Posted by Marcio on (November 8, 2012, 23:36 GMT)

Looks like I was wrong - Smith won and elected to bat. I must say this amazes me. The pitch must have dried out a heap since the pics I saw yesterday! Even so, I would have thought Steyn and co would have been chomping at the bit to bowl first! Just as well I'm not captaining a team at the Gabba, I suppose.

Posted by Marcio on (November 8, 2012, 23:31 GMT)

For this game, I expect the toss will decide the outcome, given the nature of the pitch and the fast bowling attacks. Basically the team batting first (i.e. the team that loses the toss) will be trying to save the game. If they get to lunch with no more than 2 wickets down, they will have a decent chance of doing that.

Posted by disco_bob on (November 8, 2012, 21:45 GMT)

@shazada1 on (November 08 2012, 10:23 AM GMT) "What's wrong with australian selection comitee"

Are you referring to the same selection committee that has taken the Oz team to the brink of regaining their number one position? Just askin'

Posted by Ozcricketwriter on (November 8, 2012, 21:26 GMT)

Last 6 months form: Pattinson FC average 20, Siddle FC average high 20s, Starc ODI/T20 average low teens, Hilfenhaus ODI/T20 average high 20s, Lyon FC average mid 50s. Lyon should not be in contention on form, and if they insist on playing a spinner for the sake of playing a spinner, the worst (out of these 4) fast bowler is clearly Hilfenhaus. Starc is in the BEST form of the 4...

Posted by Beertjie on (November 8, 2012, 20:51 GMT)

"Clarke admitted on match eve he was now considering four quicks more seriously." And quite right too. This won't be a cliff hanger imho unless Oz wins it. To win it we need to keep up the pressure on the Saffa bats and 4 quicks will do it when you see that 2 will bowl short spells. Take your foot off the pedal early and it will come back to haunt you. Win the toss and send them in! Kallis will come back to Oz one last time for the World Ciup 2015, so he'll keep playing till then. Never liked the guy but now accept him as (almost) Sobers' equal.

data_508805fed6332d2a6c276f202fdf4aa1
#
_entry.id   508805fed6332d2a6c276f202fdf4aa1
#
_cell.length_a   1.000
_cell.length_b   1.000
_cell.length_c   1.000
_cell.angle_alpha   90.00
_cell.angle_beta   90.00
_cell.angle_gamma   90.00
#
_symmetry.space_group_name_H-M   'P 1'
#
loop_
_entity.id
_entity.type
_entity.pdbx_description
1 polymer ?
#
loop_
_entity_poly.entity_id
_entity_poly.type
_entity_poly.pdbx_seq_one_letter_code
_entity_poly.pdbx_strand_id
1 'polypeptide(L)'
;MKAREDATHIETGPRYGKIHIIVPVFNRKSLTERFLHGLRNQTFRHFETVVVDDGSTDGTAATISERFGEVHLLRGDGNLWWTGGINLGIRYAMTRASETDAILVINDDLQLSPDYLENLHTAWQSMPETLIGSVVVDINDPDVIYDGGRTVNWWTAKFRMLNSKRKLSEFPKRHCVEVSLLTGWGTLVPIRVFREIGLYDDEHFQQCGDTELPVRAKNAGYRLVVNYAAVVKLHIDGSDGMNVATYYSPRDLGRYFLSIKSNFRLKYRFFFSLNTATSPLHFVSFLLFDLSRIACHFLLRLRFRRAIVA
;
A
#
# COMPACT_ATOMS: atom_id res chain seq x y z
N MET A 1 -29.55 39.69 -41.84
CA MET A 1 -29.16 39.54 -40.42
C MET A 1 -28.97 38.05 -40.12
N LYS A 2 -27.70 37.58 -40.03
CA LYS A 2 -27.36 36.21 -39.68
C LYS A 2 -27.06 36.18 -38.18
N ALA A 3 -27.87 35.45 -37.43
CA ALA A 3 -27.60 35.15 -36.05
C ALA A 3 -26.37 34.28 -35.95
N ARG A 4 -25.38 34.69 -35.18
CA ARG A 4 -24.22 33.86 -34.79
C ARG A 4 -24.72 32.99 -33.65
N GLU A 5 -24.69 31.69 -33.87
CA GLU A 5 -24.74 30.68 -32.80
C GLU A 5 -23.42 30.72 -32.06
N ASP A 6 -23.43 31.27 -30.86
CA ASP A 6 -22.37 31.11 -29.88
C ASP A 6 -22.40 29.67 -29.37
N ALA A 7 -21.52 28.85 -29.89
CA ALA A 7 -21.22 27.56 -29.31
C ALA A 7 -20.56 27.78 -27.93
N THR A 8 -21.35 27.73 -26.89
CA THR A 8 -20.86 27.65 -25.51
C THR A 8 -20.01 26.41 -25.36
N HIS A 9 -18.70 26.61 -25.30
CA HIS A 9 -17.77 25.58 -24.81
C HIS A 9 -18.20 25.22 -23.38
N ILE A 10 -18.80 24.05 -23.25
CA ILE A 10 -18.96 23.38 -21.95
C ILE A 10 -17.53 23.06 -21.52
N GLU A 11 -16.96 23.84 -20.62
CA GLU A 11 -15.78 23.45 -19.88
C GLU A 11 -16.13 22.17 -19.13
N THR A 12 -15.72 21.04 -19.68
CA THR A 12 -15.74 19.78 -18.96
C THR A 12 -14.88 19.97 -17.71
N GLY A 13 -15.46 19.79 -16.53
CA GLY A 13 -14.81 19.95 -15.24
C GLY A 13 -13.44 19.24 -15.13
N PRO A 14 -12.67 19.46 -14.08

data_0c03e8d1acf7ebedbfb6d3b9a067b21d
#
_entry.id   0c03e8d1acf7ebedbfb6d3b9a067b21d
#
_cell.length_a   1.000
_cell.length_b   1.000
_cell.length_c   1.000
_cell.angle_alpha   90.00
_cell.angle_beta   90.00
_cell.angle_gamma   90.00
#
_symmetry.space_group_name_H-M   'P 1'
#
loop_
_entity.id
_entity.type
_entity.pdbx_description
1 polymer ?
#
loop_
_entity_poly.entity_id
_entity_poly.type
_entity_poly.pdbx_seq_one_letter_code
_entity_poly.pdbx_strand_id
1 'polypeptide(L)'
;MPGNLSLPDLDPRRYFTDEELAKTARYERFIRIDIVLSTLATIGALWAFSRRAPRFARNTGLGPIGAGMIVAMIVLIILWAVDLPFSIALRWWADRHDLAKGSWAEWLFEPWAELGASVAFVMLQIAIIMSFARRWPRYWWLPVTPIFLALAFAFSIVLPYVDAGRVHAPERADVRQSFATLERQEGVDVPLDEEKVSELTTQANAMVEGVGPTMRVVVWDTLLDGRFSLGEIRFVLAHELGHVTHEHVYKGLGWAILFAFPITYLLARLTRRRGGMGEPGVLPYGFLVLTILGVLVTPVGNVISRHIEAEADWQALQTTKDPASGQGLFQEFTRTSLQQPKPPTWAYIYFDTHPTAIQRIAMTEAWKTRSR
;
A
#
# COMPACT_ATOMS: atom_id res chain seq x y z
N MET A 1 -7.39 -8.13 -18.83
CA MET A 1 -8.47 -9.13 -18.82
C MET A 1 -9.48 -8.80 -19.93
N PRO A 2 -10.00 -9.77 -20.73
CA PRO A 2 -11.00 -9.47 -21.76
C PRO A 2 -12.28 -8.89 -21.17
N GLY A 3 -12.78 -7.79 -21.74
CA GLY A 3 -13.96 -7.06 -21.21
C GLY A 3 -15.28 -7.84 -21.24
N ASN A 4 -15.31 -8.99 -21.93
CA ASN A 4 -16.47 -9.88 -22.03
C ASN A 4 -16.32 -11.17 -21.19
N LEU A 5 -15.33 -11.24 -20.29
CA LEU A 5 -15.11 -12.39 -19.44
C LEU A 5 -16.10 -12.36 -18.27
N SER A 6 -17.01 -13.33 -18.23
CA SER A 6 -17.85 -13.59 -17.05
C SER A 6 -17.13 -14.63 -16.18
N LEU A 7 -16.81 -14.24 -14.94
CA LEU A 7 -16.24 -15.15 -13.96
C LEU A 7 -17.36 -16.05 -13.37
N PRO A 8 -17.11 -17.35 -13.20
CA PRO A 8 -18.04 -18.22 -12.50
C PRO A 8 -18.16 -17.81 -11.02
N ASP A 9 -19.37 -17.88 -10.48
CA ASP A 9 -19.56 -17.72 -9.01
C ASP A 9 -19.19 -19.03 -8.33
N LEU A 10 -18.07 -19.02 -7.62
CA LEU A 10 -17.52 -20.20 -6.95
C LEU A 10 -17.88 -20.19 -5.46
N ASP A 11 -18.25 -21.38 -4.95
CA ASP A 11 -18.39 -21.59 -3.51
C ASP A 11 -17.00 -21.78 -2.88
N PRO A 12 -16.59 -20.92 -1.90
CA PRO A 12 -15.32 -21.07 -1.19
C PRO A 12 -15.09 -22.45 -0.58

Posted by Meety on (November 8, 2012, 20:49 GMT)

@Macca_mat on (November 08 2012, 04:59 AM GMT) - Patto to get 5 for 20 in the Saffas 1st innings!

Posted by ObjectiveCricketism on (November 8, 2012, 20:03 GMT)

What a mouth-watering series in prospect! Australia's home advantage may not be sufficient as the South Africans are a very strong outfit, fully determined to stay number one in the rankings. Let us wish both teams the best of luck and may the best team win.

Posted by bumsonseats on (November 8, 2012, 19:24 GMT)

looking at the weather forecast its more like Manchester

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Daniel Brettig Assistant editor Daniel Brettig had been a journalist for eight years when he joined ESPNcricinfo, but his fascination with cricket dates back to the early 1990s, when his dad helped him sneak into the family lounge room to watch the end of day-night World Series matches well past bedtime. Unapologetically passionate about indie music and the South Australian Redbacks, Daniel's chief cricketing achievement was to dismiss Wisden Almanack editor Lawrence Booth in the 2010 Ashes press match in Perth - a rare Australian victory that summer.